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One Of Them   By: (1806-1872)

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By Charles James Lever

With Illustrations By Phiz

Boston: Little, Brown, And Company.



My Dear Whiteside, Amongst all the friends I can count over in my own country, and from whom space and the accidents of life have separated, and may separate me to the last, there is not "One of Them" for whom I entertain a sincerer regard, united with a higher hope, than yourself; and it is in my pride to say so openly, that I ask you to accept of this dedication from

Your attached friend,


Spezia, December 90, 1860.


Before I begin my story, let me crave my reader's indulgence for a brief word of explanation, for which I know no better form than a parable.

There is an Eastern tale I forget exactly where or by whom told of a certain poor man, who, being in extreme distress, and sorely puzzled as to how to eke out a livelihood, bethought him to give out that he was a great magician, endowed with the most marvellous powers, amongst others, that of tracing out crime, and detecting the secret history of all guilty transactions. Day after day did he proclaim to the world his wonderful gifts, telling his fellow citizens what a remarkable man was amongst them, and bidding them thank Destiny for the blessing of his presence. Now, though the story has not recorded whether their gratitude was equal to the occasion, we are informed that the Caliph heard of the great magician, and summoned him to his presence, for it chanced just at the moment that the royal treasury had been broken into by thieves, and gems of priceless value carried away.

"Find out these thieves for me," said the Caliph, "or with your own head pay the penalty of their crime."

"Grant me but forty days, O king," cried he, "and I will bring them all before you."

So saying, he went away, but was no sooner at home and in the solitude of his own house than be tore his beard, beat his breast, and, humbling his head to the ground, cried out,

"Son of a burned father was I, not to be content with poverty and a poor existence! Why did I ever pretend to gifts that I had not, or dare to tell men that I possessed powers that were not mine? See to what vainglory and boastfulness have brought me. In forty days I am to die an ignominious death!"

Thus grieving and self accusing, the weary hours passed over, and the night closed in only to find him in all the anguish of his sorrow; nor was it the least poignant of his sufferings, as he bethought him that already one of his forty days was drawing to its close, for in his heart he had destined this period to enjoyment and self indulgence.

Now, though aspiring to the fame of a magician, so little learning did he possess, that it was only by recourse to a contrivance he was able to reckon the days as they passed, and calculate how much of life remained to him. The expedient he hit upon was to throw each night into an olive jar a single date, by counting which at any time he could know how many days had elapsed.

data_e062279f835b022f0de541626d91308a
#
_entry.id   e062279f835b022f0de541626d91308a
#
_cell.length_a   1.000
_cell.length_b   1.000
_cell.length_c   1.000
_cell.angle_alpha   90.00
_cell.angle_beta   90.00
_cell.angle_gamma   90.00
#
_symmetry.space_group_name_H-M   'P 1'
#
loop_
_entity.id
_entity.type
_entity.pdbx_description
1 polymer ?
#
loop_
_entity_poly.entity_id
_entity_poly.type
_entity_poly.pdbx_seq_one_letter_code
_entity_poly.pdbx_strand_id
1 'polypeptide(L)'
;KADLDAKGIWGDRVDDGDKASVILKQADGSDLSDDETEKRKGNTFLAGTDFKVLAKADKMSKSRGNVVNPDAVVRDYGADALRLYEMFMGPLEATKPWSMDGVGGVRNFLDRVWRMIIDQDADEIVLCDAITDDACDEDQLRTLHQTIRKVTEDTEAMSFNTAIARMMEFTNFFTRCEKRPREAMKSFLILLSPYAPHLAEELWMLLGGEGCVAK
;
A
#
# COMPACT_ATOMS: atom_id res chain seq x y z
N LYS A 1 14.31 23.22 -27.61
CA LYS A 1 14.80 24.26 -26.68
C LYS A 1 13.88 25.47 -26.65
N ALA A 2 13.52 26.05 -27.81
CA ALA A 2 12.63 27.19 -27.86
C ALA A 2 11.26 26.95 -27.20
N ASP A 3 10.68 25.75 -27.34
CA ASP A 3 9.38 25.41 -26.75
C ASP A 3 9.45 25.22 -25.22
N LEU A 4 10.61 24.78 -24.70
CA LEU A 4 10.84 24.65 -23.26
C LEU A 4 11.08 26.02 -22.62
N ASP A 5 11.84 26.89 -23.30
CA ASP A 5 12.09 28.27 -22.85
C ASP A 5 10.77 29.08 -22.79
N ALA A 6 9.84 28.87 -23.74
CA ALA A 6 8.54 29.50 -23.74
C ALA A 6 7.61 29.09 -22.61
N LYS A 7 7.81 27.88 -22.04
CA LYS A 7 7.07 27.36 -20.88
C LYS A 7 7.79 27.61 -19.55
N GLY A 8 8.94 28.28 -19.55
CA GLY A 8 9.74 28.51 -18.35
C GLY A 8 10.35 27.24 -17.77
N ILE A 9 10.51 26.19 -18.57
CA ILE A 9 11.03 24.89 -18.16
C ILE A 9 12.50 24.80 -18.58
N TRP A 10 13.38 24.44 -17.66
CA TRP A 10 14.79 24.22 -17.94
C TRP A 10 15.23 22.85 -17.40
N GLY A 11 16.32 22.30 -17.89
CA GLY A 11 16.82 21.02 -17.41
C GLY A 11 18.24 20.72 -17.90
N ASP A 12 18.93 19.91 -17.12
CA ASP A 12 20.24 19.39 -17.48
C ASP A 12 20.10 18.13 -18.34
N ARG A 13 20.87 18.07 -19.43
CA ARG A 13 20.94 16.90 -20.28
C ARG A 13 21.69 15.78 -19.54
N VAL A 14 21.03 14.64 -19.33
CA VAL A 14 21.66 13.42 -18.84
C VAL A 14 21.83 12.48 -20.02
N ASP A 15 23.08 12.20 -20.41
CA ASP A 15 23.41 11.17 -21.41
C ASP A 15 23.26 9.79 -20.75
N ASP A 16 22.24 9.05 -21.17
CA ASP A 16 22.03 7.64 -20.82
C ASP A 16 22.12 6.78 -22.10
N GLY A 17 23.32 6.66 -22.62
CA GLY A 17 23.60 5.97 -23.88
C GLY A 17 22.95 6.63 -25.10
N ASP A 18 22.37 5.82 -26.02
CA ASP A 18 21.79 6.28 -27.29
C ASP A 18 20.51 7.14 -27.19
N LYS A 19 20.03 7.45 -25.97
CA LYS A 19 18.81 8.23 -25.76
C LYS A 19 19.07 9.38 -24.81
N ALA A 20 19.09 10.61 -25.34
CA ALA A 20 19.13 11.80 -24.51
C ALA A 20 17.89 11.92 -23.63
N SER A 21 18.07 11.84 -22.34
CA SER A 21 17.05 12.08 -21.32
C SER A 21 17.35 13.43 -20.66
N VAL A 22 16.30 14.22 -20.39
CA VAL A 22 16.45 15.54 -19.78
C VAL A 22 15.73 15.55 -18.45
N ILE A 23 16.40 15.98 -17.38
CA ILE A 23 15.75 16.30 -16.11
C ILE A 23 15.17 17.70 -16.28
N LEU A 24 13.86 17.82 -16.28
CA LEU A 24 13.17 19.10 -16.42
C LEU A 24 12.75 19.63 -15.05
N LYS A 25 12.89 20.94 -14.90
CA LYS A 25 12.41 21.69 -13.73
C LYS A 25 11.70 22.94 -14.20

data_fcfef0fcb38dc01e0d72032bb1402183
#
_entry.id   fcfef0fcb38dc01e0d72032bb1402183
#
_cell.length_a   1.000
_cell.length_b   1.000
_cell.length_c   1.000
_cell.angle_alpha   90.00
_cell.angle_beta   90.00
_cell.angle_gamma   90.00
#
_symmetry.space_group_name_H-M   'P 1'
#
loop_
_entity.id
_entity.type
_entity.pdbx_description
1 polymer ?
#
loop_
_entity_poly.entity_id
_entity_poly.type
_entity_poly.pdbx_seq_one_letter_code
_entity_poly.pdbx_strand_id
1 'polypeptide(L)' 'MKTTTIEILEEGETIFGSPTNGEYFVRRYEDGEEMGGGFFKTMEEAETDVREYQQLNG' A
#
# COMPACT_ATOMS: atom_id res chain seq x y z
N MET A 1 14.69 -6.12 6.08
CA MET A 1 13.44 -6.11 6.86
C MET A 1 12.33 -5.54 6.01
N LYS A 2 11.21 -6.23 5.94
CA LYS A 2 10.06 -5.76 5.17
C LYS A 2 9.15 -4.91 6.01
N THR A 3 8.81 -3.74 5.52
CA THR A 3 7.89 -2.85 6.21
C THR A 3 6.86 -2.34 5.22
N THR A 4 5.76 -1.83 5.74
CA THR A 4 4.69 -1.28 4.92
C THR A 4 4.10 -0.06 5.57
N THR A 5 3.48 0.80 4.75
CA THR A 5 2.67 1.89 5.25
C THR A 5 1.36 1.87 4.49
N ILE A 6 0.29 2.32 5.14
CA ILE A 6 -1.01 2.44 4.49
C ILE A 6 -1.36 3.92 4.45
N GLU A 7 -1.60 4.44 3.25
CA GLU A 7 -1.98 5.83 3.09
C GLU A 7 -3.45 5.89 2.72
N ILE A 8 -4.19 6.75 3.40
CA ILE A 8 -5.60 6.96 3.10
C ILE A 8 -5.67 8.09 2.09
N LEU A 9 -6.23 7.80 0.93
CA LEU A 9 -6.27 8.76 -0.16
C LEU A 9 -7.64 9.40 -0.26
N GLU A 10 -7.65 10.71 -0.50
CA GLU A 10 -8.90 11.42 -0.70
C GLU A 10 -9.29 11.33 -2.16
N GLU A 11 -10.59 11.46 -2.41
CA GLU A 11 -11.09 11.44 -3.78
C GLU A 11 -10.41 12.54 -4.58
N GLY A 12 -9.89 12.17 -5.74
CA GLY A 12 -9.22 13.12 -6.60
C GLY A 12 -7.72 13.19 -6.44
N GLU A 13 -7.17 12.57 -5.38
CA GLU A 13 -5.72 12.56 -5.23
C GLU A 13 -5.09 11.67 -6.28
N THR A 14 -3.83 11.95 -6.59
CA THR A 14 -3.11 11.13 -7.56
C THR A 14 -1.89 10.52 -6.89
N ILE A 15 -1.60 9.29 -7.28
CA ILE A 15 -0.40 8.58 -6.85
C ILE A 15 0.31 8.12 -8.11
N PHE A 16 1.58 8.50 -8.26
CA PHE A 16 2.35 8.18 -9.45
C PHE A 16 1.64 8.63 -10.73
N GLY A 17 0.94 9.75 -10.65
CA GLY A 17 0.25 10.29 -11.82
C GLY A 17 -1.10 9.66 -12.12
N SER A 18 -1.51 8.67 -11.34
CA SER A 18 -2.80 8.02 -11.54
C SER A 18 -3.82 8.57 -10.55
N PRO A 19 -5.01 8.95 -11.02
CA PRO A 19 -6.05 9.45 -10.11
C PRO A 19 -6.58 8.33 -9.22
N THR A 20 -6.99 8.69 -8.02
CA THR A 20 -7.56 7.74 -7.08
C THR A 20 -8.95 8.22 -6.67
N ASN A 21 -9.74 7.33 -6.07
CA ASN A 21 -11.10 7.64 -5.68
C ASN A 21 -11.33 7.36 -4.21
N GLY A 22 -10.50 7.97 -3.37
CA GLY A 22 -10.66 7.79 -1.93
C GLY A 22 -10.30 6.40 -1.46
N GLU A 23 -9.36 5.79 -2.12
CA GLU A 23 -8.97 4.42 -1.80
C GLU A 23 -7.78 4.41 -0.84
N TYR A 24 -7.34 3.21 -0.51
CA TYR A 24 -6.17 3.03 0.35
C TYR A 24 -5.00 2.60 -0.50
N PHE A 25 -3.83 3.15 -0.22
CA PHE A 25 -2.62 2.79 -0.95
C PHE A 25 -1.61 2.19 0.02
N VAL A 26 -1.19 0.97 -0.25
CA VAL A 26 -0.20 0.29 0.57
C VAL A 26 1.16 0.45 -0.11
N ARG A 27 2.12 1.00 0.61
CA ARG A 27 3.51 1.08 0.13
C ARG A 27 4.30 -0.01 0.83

While his own conscience smote him bitterly for the foolish deception he had practised, there were, as it happened, others who had consciences too, and somewhat more heavily charged than his own. These were the thieves who had stolen the treasure, and who firmly believed in the magician's powers. Now, it so chanced that on the very instant he was about to throw his first date into the jar, one of the robbers had crept noiselessly to the window, and, peering through the half closed shutter, watched what was doing within. Dimly lighted by a single lamp, the chamber was half shrouded in a mysterious gloom; still, the figure of a man could be descried, as, with gestures of sorrow and suffering, he approached a great jar in the middle of the room and bent over it. It was doubtless an incantation, and the robber gazed with all eagerness; but what was his terror as he beheld the man drop something into the jar, exclaiming, as he did so, in a loud voice, "Let Allah be merciful to us! there is one of them!" With the speed of a guilty heart he hurried back to his confederates, saying, "I had but placed my eye to the chink, when he knew that I was there, and cried, 'Ha! there is one of them!'"

It is not necessary that I should go on to tell how each night a new thief stole to the window at the same critical moment to witness the same ceremony, and listen to the same terrible words; as little needful to record how, when the last evening of all closed in, and the whole robber band stood trembling without, the magician dropped upon his knees, and, throwing in the last of his dates, cried out, "There are all of them!" The application of the story is easy... Continue reading book >>

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